We are teaching this to the children, and we should demand this also from our state, that if it don't continues to spend more money than we take in, it will bankrupt the state eventually again. But you're spending so much more money.

Next year's structural deficit is $7.5 billion already. We can't continue on like that, every year we're adding to the deficit. Let us spend the money we have, and then we can go and build California after that.

So what Proposition 76 says is control spending, pay down the debt, and balance the budget, without raising taxes.

HANNITY: Let's go to — and you're confident that's going to pass?

SCHWARZENEGGER: Oh, absolutely. I think that the people know that we have two choices. One is to be fiscally responsible, or eventually they're going to come after them for more taxes. I don't think people want more taxes. I think that people want to demand that the state spend only the money that we have.

HANNITY: Who's the greatest opposition to this? Because a lot of money — I've just been in time a short time. I see a lot of ads out there against you and the initiatives you're supporting.

SCHWARZENEGGER: The only one...

HANNITY: Where's the fiercest opposition coming from?

SCHWARZENEGGER: The only ones that are against my reforms is the status quo, the people that want to hold on to that status quo, and the public employee union bosses. They want to hold onto that. And they're spending millions and millions of dollars.

Look at the teachers union. They just ran out of money. They spent $60, $70 million already now, and now they ran out of money. Now they have to go and borrow some more money, because they're throwing all this money on television trying to discredit me and saying that I'm taking money from education, when, in fact, we've added $3 billion to education.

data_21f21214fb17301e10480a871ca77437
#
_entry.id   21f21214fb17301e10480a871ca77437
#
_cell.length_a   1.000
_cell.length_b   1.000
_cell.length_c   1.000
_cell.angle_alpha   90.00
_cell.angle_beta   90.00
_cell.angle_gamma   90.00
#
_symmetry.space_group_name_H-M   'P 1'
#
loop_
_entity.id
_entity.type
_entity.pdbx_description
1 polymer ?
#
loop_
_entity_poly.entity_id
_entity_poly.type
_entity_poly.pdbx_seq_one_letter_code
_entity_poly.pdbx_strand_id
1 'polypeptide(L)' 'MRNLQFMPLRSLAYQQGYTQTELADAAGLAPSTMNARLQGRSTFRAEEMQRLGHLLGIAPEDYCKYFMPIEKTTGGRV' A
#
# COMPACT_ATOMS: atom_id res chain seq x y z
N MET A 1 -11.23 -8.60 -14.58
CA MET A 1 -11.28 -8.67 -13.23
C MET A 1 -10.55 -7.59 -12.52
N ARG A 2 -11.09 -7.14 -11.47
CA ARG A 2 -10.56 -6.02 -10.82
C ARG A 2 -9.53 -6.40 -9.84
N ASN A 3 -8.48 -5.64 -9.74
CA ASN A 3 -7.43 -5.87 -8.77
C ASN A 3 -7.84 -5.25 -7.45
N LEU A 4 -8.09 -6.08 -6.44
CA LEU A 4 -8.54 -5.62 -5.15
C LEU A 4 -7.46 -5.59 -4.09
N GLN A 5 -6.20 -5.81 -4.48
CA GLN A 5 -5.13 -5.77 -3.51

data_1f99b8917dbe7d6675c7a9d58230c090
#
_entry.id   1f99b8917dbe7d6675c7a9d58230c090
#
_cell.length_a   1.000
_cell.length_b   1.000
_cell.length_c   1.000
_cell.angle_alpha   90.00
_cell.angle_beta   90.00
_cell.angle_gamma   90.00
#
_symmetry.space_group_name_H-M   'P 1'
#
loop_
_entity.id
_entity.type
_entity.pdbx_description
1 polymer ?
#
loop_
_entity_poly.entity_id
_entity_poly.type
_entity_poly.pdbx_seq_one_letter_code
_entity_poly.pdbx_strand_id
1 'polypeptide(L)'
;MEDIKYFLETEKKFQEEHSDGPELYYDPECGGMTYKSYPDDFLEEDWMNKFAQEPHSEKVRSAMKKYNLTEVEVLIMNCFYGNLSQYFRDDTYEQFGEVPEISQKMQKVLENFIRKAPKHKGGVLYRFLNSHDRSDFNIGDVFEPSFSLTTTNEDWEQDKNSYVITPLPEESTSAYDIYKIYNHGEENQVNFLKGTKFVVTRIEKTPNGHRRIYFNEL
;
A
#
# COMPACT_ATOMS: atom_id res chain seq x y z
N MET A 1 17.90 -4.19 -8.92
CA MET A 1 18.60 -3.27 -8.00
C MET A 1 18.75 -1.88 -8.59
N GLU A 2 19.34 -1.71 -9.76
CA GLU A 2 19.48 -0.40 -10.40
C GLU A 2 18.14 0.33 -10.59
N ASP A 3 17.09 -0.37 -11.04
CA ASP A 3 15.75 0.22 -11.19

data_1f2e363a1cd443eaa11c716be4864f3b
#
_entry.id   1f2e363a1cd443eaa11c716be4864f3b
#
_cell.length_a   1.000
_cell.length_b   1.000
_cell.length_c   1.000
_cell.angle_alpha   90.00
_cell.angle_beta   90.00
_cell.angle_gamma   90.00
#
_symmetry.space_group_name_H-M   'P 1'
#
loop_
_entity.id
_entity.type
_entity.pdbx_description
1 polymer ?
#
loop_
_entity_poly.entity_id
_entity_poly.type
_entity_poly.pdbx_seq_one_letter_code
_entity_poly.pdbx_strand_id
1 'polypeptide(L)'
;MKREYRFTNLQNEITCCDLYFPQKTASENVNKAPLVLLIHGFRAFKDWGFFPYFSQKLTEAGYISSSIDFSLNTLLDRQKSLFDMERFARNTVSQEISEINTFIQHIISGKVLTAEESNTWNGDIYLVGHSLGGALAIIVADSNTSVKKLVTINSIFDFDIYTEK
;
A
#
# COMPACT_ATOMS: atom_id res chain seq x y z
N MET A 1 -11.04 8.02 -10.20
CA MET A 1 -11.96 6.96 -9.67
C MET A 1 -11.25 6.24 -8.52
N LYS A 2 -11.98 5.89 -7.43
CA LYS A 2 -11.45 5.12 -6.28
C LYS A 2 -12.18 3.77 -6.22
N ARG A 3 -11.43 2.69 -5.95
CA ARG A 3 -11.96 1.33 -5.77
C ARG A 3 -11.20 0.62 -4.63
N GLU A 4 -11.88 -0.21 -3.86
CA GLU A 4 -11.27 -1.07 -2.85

And they'll also go out and tell the people that, you know, if they pass this initiative, that we would live within our means, initiative Proposition 76, that this means that we take $4 billion from education. In fact, we're adding $4 billion to education, because we're going to pay back the maintenance fee. It all goes back to education.

It actually — Proposition 76 will stabilize education funding. It will be the best thing for education, because, right now, we are taking education on a rollercoaster ride. And I think our children deserve much better than that.

HANNITY: You think that will pass? Because you're a little behind on...


SCHWARZENEGGER: Absolutely. No, because remember one thing: When you're behind, it doesn't mean you're not going to pass. Because remember, on Proposition 66 just last November, which was attempting to soften the three-strike law...